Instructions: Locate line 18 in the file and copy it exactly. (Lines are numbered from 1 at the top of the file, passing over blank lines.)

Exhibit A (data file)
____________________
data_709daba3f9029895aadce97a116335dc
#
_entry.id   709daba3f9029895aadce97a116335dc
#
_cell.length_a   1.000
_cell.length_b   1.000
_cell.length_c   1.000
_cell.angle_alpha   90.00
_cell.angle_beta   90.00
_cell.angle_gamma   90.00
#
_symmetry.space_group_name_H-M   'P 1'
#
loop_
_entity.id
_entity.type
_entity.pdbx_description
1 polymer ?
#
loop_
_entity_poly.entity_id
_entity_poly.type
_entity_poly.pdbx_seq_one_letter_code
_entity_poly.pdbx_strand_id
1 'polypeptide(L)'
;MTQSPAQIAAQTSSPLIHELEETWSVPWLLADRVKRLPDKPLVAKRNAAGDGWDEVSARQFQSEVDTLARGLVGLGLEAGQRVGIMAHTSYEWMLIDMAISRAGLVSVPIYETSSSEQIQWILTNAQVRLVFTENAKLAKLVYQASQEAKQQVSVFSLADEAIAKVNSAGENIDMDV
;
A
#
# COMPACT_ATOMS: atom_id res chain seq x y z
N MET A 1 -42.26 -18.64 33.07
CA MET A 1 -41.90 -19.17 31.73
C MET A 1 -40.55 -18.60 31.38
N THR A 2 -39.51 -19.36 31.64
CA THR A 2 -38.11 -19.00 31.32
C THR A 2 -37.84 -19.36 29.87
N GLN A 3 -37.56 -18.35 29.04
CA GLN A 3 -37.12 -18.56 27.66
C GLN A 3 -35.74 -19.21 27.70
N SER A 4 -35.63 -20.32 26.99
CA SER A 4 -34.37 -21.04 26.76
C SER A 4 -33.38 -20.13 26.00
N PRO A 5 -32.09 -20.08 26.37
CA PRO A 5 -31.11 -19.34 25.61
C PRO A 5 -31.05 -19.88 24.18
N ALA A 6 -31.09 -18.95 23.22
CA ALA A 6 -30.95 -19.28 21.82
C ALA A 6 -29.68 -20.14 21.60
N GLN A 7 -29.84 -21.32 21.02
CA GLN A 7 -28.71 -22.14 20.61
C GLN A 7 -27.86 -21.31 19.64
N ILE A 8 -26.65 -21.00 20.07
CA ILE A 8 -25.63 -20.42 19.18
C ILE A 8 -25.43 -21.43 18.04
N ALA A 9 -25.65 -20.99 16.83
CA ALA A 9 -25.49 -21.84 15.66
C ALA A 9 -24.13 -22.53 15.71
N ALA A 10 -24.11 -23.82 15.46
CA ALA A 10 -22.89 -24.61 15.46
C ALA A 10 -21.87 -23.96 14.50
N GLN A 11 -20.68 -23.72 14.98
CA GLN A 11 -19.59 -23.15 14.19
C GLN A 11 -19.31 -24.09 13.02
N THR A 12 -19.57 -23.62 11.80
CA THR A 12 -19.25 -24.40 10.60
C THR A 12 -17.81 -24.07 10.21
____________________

1 polymer ?